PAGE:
With the optimized conditions established, the substrate scope was examined with symmetric and unsymmetric diarylphosphine oxides 1 (Scheme 2a and b). Substrates with electron donating substituents provided high yields of the desired product (3a–g), including the sterically congested products 3d and 3e. A fluorine substituent was also tolerated (3h), whereas electron withdrawing substituents drastically reduced the reactivity. A modest yield of 3i was obtained under standard conditions, which could be improved to 27% yield by increasing the temperature and prolonging the reaction time.

image file: d0cc05992g-s2.tif
Scheme 2 Scope with diaryl- and alkylaryl-phosphine oxides. a[thin space (1/6-em)]At 60 °C, 20 h. b[thin space (1/6-em)]At –10 °C, 2 h. c[thin space (1/6-em)]At 60 °C, 2 h. d[thin space (1/6-em)]NMR yield.

Unsymmetric phosphine oxides were prepared from alkyl phenyl-H-phosphinates by reaction with the corresponding Grignard/organolithium reagent,24,25 and subsequently examined in the vinylation. The unsymmetric product 3j, bearing a thiophene moiety, and phenyl(p-tolyl)phosphine oxide (3k) were obtained in good to high yields. The presence of a CF3 group in product 3l decreased the yield to 41%.

The scope of VBX reagents was investigated by vinylation of diphenylphosphine oxide (1a, Scheme 2c). VBX reagents with both electron-donating and -withdrawing substituents on the styryl moiety were well tolerated and gave the desired alk-1-enyl phosphine oxides 3m–o in good yields. Aliphatic VBX reagents have previously proved problematic and provided complex product mixtures.3,6 Pleasingly, aliphatic VBX reagents could be employed in the P-vinylation to provide the cyclohexyl product 3p. Also the 3-chloropropenyl product 3q, with a sensitive functional group, was successfully synthesized upon lowering the temperature. However, the Z-configured sulfonamide-substituted VBX reported by Waser4c and our core-dimethylated Z-VBX derivative6 did not afford the desired product. Trisubstituted VBXs also proved unreactive.24

Alkylarylphosphine oxides proved to be less reactive towards VBX, and required additional optimization. Ethyl-phenylphosphine oxide could be vinylated to give 3r in excellent yield within 2 hours at 60 °C (Scheme 2d). Other alkyl- and allyl derivatives were vinylated in the same manner to afford products 3s–v. The successful synthesis of tert-butyl product 3w illustrates the high tolerance for sterical hindrance. Dialkyl-phosphine oxides were, on the other hand very unreactive, and product 3x could only be obtained in modest yield upon prolonged reaction time at 60 °C.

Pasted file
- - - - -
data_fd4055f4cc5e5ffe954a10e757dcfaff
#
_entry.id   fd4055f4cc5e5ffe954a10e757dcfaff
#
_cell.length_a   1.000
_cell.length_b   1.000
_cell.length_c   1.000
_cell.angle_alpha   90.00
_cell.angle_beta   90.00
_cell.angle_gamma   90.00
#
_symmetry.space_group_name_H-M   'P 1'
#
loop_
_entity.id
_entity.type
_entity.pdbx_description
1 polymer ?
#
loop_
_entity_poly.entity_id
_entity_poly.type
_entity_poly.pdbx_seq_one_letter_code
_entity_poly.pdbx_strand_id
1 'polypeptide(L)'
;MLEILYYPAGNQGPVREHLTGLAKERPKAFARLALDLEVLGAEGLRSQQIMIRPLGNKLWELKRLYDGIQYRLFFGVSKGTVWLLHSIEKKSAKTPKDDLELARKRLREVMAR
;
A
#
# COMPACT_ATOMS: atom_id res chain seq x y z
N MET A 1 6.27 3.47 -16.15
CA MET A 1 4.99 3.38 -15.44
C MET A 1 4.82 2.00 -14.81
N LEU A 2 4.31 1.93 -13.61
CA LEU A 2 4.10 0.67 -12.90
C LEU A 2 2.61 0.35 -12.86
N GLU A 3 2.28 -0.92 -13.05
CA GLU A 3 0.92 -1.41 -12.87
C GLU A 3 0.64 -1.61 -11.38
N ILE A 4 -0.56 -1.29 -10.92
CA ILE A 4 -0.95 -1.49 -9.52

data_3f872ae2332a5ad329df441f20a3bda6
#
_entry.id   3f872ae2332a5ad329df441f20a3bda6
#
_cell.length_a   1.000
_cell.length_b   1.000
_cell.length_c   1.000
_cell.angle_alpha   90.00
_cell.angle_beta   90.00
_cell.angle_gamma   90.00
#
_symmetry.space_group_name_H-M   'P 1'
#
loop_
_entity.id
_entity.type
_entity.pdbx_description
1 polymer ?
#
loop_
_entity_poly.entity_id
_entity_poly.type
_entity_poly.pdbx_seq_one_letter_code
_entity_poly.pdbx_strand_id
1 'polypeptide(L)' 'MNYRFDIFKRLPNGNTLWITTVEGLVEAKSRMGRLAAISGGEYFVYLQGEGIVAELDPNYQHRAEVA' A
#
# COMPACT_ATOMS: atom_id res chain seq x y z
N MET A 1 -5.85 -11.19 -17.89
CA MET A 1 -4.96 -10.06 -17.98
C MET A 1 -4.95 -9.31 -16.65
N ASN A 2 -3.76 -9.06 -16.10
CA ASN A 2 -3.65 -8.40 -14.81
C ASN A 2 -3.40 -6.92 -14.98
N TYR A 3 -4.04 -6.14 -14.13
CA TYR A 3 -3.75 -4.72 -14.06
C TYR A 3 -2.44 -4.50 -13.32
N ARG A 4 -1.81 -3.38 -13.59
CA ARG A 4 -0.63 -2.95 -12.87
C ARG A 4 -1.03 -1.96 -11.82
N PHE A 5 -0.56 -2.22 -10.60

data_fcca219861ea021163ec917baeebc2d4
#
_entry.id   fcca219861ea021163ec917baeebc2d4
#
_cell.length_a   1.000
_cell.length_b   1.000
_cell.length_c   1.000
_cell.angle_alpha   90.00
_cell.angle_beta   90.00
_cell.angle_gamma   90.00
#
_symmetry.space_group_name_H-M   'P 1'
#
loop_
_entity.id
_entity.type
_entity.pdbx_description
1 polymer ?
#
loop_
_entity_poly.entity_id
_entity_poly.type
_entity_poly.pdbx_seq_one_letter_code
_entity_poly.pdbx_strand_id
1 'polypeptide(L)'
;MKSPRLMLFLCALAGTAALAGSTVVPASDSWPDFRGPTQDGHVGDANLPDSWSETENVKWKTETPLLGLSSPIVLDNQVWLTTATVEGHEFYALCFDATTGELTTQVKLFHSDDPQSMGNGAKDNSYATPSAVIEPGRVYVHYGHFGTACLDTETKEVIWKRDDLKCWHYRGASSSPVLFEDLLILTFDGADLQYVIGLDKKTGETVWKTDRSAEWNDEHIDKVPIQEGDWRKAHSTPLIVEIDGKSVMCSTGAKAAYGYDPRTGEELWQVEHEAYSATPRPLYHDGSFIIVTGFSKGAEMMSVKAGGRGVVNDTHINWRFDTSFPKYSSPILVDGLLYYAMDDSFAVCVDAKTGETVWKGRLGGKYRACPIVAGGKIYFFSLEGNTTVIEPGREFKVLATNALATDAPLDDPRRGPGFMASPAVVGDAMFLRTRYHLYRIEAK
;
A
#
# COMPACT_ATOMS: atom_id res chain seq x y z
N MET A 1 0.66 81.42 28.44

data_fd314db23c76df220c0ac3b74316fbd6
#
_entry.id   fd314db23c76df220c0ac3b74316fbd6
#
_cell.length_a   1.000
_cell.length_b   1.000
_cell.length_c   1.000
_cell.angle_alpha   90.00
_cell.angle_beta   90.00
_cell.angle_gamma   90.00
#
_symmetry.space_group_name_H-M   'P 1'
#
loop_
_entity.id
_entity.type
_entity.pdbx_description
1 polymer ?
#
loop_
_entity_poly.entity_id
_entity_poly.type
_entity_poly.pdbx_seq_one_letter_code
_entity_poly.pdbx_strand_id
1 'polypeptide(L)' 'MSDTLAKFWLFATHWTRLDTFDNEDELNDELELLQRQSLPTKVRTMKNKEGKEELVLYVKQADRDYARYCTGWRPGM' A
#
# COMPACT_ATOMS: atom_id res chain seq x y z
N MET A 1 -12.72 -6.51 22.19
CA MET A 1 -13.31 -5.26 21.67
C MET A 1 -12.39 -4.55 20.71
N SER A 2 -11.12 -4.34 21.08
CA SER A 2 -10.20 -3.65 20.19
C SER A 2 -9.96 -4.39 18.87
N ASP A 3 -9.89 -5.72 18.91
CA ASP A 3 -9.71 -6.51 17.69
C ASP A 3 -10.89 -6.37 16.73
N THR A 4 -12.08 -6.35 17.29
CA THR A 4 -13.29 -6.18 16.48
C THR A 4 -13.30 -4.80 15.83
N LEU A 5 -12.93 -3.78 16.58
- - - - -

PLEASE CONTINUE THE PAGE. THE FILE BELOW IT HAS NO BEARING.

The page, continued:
We have recently investigated the effect of several core-substituted VBX reagents in the vinylation of thiols,6 and substituent effects have previously been demonstrated with EBX reagents26 and other iodine(III) compounds.27 We hence investigated the influence of core-substituted VBX reagents in P-vinylation of H-phosphinates, as they proved less reactive than phosphine oxides. Phosphinate 5a was reacted with a series of core-substituted VBX reagents to investigate electronic and steric effects (see ESI). Me2-VBX, which we previously reported to improve the S-vinylation yields,6 showed comparable reactivity to the unsubstituted VBX, whereas other changes in the core structure reduced the yield of 6a. A control reaction with the corresponding acyclic vinyliodonium salt gave only 10% yield of 6a.

The desired alkenylation of H-phosphinates proved viable at 60 °C for 20 h using either DBU or BTMG,24 and the scope was examined with both bases as the outcome was substrate dependent (Scheme 3).24 Ethyl phenylphosphinate and benzyl phenylphosphinate gave 6a and 6b, respectively. Phenoxy and allyloxy products 6c and 6d could also be obtained in this fashion (the isolated yield of 6c is affected by the instability of this compound). More complex substrates were also suitable for this methodology, as exemplified by the vinylation of (R)-phenyl menthoxy phosphinate 5e and glucose diacetonide-derived H-phosphonate 5f to give products 6e and 6f in good yields as a mixture of diastereoisomers. The vinylation of H-phosphonates proved to be sluggish, despite optimization attempts under various conditions.24

image file: d0cc05992g-s3.tif
Scheme 3 Scope with H-phosphinates. a[thin space (1/6-em)]DBU used as a base. b[thin space (1/6-em)]BTMG used as a base.

The different regiochemistry obtained in vinylations of phosphorus and sulfur nucleophiles with VBX is intriguing, and preliminary tests with radical scavengers were conducted to investigate whether a radical pathway could be operating. The reaction of diphenylphosphine oxide (1a) with TEMPO under standard conditions afforded 82% yield of 3a, which is comparable with the results without additive, indicating that a radical pathway is unlikely.24 The observed regiochemistry would be consistent with a phospha-Michael-type addition28 followed by proton shift and elimination, but alternative pathways cannot be excluded at this point.

To conclude, the recently discovered reagent VBX was employed to efficiently vinylate a wide range of phosphine oxides and H-phosphinates. The reactions were performed in open flask under mild and transition metal free conditions, and delicate functional groups were tolerated. Both aromatic and aliphatic vinyl moieties could be transferred, and the electronic and steric influences of core-substituted VBX derivatives were investigated. We are currently performing an extensive mechanistic investigation on the reactivity of VBX with several nucleophiles under metal-free conditions, and will report the results in due time.

We thank Ester Maria Di Tommaso for analytical support. We acknowledge Carl Trygger Foundation (CTS 17:341, Fellowship for LC), the National Science Centre Poland (2016/22/E/ST5/00566) and The Warsaw University's Integrated Development Programme (both Fellowships for AAR), and the Swedish Research Council (2015-04404, 2019-04232) for financial support.

Conflicts of interest

There are no conflicts to declare.

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Electronic supplementary information (ESI) available: Experimental details, analytical data and NMR spectra of novel compounds. See DOI: 10.1039/d0cc05992g
These authors contributed equally.